Using  45 minutes, you can experience a reflection practice that allows a new view to arise with gratitude. The reflection practice is useful even in the most difficult times. This webinar will be an additional resource for those in recovery from addiction, helping them to move through the early stages, particularly when cravings start to emerge. Continue reading “A New View for a New Year: Recovery and Buddhism”

Women and Weed: Trends for the 21st Century

*This presentation is no longer eligible for the 1 CE credit*

This presentation will outline the rapidly changing culture of cannabis use, perception of risk, and common exchanges regarding substance use and women’s issues. We will also review public health concerns, influence on self and family, and how to have an intelligent “cannabis conversation.”

Presenters: LaTisha Bader, Ph.D.

Dr. Bader has worked in the field of mental health and addiction for more than 16 years. She graduated from the University of North Texas in 2007 with a PhD in counseling psychology and specialization in sport psychology, and completed her postdoctoral fellowship in Chemical Dependency at the University of Oklahoma Health Sciences Center. She is a Licensed Psychologist and Licensed Addiction Counselor, in addition she is also a Certified Mental Performance Consultant. Her areas of expertise include Cognitive-Behavioral Therapy (CBT), Dialectical Behavior Therapy (DBT), Acceptance Commitment Therapy (ACT), Trauma Focused – CBT (TF-CBT), Trauma Recovery Protocol (TRP), Biofeedback, and the treatment of dually diagnosed clients.
Dr. Bader joined Denver Women’s Recovery in October 2017 as Clinical Director.

Creating a New Normal: A Transgenerational Approach to Helping Families Heal

*This presentation is no longer eligible for the 1 CE credit*

This presentation defines secondary trauma and identifies immediate and long-term systemic changes seen within traumatized families. It will present a transgenerational view of how addiction and trauma can be transferred between generations and how these factors impact family functioning. Finally, attendees will learn simple engagement strategies and techniques to better assess and treat secondary trauma within families. Continue reading “Creating a New Normal: A Transgenerational Approach to Helping Families Heal”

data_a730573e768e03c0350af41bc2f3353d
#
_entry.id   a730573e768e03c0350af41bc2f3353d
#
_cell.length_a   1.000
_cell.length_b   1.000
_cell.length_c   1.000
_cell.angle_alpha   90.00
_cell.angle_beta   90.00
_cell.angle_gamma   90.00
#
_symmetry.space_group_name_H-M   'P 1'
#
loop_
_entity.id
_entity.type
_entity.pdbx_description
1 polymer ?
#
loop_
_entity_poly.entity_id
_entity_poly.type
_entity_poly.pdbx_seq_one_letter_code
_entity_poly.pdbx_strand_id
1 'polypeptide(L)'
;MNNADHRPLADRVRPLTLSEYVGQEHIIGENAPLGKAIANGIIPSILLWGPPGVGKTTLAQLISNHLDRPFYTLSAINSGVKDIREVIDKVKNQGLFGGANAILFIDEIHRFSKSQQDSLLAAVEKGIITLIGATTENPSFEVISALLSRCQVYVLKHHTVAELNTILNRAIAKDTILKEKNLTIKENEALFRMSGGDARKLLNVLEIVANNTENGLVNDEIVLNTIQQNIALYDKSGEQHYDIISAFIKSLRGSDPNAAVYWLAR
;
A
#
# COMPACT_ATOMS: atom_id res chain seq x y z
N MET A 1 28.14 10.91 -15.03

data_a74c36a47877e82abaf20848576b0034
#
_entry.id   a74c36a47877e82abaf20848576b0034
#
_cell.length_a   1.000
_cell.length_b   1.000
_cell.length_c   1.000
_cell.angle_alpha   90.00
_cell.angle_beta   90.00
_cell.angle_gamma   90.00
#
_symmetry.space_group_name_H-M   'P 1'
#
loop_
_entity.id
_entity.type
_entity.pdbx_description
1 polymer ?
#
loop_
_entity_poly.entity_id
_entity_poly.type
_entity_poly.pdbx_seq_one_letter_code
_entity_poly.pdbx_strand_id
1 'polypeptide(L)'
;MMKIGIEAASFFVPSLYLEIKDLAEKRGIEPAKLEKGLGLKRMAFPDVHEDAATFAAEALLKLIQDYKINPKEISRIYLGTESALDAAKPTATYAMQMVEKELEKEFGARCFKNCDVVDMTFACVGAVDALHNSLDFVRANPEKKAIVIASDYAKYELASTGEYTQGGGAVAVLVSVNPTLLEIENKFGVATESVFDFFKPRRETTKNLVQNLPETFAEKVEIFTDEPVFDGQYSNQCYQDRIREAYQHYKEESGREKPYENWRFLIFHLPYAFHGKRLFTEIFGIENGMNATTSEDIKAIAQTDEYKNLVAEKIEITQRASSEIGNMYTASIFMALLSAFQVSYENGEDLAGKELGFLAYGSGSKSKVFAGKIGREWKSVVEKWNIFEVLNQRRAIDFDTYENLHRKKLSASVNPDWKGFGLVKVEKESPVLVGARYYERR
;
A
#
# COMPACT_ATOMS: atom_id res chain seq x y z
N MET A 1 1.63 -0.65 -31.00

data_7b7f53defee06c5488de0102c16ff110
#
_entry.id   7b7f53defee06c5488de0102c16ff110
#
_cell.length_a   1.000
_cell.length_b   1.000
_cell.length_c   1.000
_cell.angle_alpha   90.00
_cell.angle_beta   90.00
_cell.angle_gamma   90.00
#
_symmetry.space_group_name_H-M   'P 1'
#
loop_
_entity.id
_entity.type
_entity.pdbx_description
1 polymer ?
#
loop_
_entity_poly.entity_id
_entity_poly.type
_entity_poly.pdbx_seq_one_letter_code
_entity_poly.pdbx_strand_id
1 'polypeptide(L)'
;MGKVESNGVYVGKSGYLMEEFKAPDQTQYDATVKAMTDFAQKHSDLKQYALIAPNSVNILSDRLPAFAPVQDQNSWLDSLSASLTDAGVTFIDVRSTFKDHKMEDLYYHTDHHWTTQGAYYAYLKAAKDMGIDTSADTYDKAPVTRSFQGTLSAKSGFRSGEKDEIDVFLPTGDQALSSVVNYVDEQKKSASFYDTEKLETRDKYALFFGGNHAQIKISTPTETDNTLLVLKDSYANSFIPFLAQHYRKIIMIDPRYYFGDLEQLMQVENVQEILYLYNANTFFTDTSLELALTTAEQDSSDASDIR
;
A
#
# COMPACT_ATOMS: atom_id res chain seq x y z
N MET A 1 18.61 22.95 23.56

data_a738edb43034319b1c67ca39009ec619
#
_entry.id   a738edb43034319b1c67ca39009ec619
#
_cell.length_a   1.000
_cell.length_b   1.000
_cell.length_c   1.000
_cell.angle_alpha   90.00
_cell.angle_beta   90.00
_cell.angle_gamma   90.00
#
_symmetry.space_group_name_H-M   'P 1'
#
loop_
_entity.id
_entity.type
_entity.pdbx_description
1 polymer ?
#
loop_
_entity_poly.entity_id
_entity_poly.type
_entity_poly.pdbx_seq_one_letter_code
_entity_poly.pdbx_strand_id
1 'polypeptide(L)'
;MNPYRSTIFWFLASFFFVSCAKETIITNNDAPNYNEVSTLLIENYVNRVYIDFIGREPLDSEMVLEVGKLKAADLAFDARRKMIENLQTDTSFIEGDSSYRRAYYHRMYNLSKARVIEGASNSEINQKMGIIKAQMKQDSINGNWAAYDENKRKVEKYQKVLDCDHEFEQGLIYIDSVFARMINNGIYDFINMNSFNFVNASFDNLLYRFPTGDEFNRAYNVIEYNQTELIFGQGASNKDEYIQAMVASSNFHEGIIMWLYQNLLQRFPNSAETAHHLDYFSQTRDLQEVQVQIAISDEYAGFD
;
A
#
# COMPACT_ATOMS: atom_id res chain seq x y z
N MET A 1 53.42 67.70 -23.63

Integrative Medicine and Adolescent Addiction Treatment

*This presentation is no longer eligible for the 1 CE credit*



  1. Define Integrative Medicine and its role in treating adolescent addiction and mental health issues.
  2. Identify the nutritional deficiencies in adolescents that can contribute to addiction and mental health issues.
  3. Learn how addiction and mental health issues can compromise the physiological process of digestion.
  4. List various food sensitivities and how this can heighten symptoms of addictive and mental health behaviors.

Continue reading “Integrative Medicine and Adolescent Addiction Treatment”

Teachable Moments From the 12 Step Trenches

*This presentation is no longer eligible for the 1 CE credit*

The proven, workable methods of Recovery TOTS (Tools of Twelve Step) serve as valuable resources for addressing addictions issues in clinical treatment, and are applicable to all types of clients as well, in terms of deepening and strengthening the overall clinical experience. In this interactive, hands-on, experiential presentation, participants will be trained to incorporate all aspects of Recovery TOTS in their work with clients. In utilizing Recovery TOTS resources, clinicians access a powerful adjunct to the therapeutic process not only to assist addictions clients in relapse prevention, but also in striving towards positive and successful treatment outcomes for all clients. Continue reading “Teachable Moments From the 12 Step Trenches”